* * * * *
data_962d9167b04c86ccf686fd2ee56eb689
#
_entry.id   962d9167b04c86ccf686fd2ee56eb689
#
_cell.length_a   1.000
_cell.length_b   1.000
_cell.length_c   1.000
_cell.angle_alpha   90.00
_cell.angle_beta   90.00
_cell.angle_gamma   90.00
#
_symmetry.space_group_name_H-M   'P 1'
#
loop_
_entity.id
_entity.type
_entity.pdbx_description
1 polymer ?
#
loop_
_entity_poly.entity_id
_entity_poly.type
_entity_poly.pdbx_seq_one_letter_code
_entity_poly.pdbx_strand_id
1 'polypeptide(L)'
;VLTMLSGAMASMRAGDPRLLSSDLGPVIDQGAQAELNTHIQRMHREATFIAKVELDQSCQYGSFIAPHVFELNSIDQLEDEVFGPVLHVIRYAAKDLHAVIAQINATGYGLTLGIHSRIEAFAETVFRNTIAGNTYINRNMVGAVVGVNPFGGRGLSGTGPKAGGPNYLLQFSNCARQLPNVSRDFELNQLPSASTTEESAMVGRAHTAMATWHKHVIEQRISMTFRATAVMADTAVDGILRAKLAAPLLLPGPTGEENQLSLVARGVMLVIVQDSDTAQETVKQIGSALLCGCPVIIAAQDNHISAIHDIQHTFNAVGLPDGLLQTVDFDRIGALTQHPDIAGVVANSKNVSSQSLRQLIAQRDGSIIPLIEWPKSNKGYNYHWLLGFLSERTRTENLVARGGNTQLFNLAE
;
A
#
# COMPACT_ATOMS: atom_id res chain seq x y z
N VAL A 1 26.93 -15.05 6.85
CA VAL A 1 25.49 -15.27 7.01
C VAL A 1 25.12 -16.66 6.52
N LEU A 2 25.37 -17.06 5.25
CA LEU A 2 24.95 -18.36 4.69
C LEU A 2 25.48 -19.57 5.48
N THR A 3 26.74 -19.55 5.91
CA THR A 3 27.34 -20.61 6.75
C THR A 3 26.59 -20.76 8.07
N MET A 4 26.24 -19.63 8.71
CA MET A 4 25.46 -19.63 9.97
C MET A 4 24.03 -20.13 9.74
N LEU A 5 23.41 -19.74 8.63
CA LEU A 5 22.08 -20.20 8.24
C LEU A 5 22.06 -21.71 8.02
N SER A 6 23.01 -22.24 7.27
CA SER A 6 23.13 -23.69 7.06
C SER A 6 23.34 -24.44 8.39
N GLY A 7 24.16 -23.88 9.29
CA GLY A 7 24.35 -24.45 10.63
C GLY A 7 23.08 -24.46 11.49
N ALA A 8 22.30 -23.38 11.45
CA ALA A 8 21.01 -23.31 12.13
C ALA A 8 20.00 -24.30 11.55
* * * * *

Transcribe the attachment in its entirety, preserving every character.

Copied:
data_962d9167b04c86ccf686fd2ee56eb689
#
_entry.id   962d9167b04c86ccf686fd2ee56eb689
#
_cell.length_a   1.000
_cell.length_b   1.000
_cell.length_c   1.000
_cell.angle_alpha   90.00
_cell.angle_beta   90.00
_cell.angle_gamma   90.00
#
_symmetry.space_group_name_H-M   'P 1'
#
loop_
_entity.id
_entity.type
_entity.pdbx_description
1 polymer ?
#
loop_
_entity_poly.entity_id
_entity_poly.type
_entity_poly.pdbx_seq_one_letter_code
_entity_poly.pdbx_strand_id
1 'polypeptide(L)'
;VLTMLSGAMASMRAGDPRLLSSDLGPVIDQGAQAELNTHIQRMHREATFIAKVELDQSCQYGSFIAPHVFELNSIDQLEDEVFGPVLHVIRYAAKDLHAVIAQINATGYGLTLGIHSRIEAFAETVFRNTIAGNTYINRNMVGAVVGVNPFGGRGLSGTGPKAGGPNYLLQFSNCARQLPNVSRDFELNQLPSASTTEESAMVGRAHTAMATWHKHVIEQRISMTFRATAVMADTAVDGILRAKLAAPLLLPGPTGEENQLSLVARGVMLVIVQDSDTAQETVKQIGSALLCGCPVIIAAQDNHISAIHDIQHTFNAVGLPDGLLQTVDFDRIGALTQHPDIAGVVANSKNVSSQSLRQLIAQRDGSIIPLIEWPKSNKGYNYHWLLGFLSERTRTENLVARGGNTQLFNLAE
;
A
#
# COMPACT_ATOMS: atom_id res chain seq x y z
N VAL A 1 26.93 -15.05 6.85
CA VAL A 1 25.49 -15.27 7.01
C VAL A 1 25.12 -16.66 6.52
N LEU A 2 25.37 -17.06 5.25
CA LEU A 2 24.95 -18.36 4.69
C LEU A 2 25.48 -19.57 5.48
N THR A 3 26.74 -19.55 5.91
CA THR A 3 27.34 -20.61 6.75
C THR A 3 26.59 -20.76 8.07
N MET A 4 26.24 -19.63 8.71
CA MET A 4 25.46 -19.63 9.97
C MET A 4 24.03 -20.13 9.74
N LEU A 5 23.41 -19.74 8.63
CA LEU A 5 22.08 -20.20 8.24
C LEU A 5 22.06 -21.71 8.02
N SER A 6 23.01 -22.24 7.27
CA SER A 6 23.13 -23.69 7.06
C SER A 6 23.34 -24.44 8.39
N GLY A 7 24.16 -23.88 9.29
CA GLY A 7 24.35 -24.45 10.63
C GLY A 7 23.08 -24.46 11.49
N ALA A 8 22.30 -23.38 11.45
CA ALA A 8 21.01 -23.31 12.13
C ALA A 8 20.00 -24.30 11.55